By Michael Tarm, Associated Press
Jurors convicted Blagojevich, 56, of engaging in wide-ranging corruption, including that the two-term governor sought to profit from his power to appoint someone to the U.S. Senate seat that Barack Obama vacated to become president.
The appeal cites a juror who allegedly expressed a bias against Blagojevich who was seated despite the objections of defense attorneys. It also raises longstanding claims that Judge James Zagel barred FBI wiretap evidence that might have aided the defense and argues the judge miscalculated the appropriate prison term.
The appeal was filed about 30 minutes before a midnight deadline to do so.
In June, Blagojevich’s attorneys requested permission to file a longer-than-usual appeal, noting the trial produced 12,000 pages of transcripts. “The issues for appeal are numerous and complicated,” they wrote. The court agreed to let them file the equivalent of about 100 pages, which is what they did.
Blagojevich was convicted on 18 counts over two trials, jurors in the first deadlocking on all but one count. Taking the stand in the second, decisive trial in 2011, Blagojevich insisted his talking about wanting to sell Obama’s seat was just that — talk.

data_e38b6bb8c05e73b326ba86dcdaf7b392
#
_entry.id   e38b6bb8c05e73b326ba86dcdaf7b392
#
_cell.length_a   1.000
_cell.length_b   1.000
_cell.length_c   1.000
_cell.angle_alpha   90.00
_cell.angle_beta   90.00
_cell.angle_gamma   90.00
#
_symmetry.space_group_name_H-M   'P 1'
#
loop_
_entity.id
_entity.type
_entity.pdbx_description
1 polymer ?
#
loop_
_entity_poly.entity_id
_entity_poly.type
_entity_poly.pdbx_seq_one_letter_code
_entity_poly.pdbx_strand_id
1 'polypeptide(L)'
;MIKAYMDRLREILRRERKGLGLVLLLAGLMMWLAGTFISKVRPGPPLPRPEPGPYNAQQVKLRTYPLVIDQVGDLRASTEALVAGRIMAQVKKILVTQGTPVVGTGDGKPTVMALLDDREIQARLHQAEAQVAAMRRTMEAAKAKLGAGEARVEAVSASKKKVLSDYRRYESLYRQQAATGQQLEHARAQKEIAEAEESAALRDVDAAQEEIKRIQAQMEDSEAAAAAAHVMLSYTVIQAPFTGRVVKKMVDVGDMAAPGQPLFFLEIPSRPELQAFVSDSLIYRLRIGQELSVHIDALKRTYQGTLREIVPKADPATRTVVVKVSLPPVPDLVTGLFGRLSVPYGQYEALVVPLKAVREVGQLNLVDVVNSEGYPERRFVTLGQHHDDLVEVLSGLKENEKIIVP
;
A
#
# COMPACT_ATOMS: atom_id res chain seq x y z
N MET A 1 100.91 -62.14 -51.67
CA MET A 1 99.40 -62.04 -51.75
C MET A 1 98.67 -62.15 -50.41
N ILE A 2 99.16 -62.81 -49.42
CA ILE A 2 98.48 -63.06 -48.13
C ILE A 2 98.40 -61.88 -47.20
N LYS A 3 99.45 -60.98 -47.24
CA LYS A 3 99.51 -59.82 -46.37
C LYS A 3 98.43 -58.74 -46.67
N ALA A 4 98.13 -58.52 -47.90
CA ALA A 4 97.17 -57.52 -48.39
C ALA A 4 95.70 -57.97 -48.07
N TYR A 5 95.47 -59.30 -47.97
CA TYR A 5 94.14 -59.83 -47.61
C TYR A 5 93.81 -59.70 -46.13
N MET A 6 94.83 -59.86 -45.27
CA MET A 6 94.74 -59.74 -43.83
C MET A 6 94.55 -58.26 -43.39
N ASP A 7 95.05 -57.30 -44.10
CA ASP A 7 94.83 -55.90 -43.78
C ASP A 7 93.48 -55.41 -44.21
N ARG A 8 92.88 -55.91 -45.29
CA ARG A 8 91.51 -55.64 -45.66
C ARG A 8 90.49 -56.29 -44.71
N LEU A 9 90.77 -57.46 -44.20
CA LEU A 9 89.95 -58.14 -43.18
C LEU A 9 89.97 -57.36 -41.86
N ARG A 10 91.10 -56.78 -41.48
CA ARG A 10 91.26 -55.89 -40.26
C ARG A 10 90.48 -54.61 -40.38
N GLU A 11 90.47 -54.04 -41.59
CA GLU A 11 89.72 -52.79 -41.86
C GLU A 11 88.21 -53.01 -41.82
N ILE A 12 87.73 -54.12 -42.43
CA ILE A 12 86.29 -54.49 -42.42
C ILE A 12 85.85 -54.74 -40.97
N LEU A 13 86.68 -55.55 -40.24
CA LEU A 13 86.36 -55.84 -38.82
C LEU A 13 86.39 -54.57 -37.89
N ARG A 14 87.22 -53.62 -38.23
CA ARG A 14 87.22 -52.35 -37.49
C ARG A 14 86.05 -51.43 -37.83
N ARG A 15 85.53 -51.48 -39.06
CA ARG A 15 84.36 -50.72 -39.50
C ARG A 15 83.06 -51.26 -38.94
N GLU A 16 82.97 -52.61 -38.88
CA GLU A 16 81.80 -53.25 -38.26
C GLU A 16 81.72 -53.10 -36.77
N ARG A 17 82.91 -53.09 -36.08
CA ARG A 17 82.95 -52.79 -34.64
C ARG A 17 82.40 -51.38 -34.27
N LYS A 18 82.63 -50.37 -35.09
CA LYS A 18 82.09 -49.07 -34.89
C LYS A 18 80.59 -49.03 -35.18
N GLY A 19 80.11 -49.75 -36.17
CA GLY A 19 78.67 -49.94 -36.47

At his sentencing hearing later in 2011, an uncharacteristically deferential Blagojevich asked Zagel for mercy and said he accepted responsibility. He told the court in a hushed voice, “I caused it all.”
Despite those words, Zagel imposed a lengthy prison term, telling Blagojevich he had abused voters’ trust and undermined the democratic process “to do things that were only good for yourself.”
Others convicted in the decade-long investigation of Blagojevich’s administration received far shorter sentences in exchange for their cooperation. His former chief of staff, John Harris, served as a key witness against his old boss and received a 10-day term.
Appeals can take years to play out, and defendants rarely prevail.
Another Illinois governor convicted for corruption, George Ryan, filed multiple appeals over years and lost every key ruling. The former Republican leader was recently released after more than five years in prison and seven months of home confinement.
Secret wiretaps of an often foul-mouthed Blagojevich eager to earn big money were at the core of prosecutors’ case. Dozens of witnesses, including several one-time Blagojevich confidants and aides, also testified for the government.
“I’ve got this thing and it’s f—— golden,” jurors heard Blagojevich saying in one wiretapped conversation about Obama’s vacated seat. “And I’m just not giving it up for f—— nothing. I’m not going to do it.”
In a Facebook posting this year, Blagojevich’s wife, Patti, said her husband is spending time in prison teaching Civil War history and learning to play the guitar. She added that he frequently jogs around a quarter-mile prison track.
“All that we have been left with is a aching hole in our lives,” she added about herself and the couple’s two daughters.
Federal agents arrested the then-governor at his home Dec. 9, 2008. When an FBI official called to tell Blagojevich that agents were at his door to arrest him, he reportedly responded in disbelief, “Is this a joke?”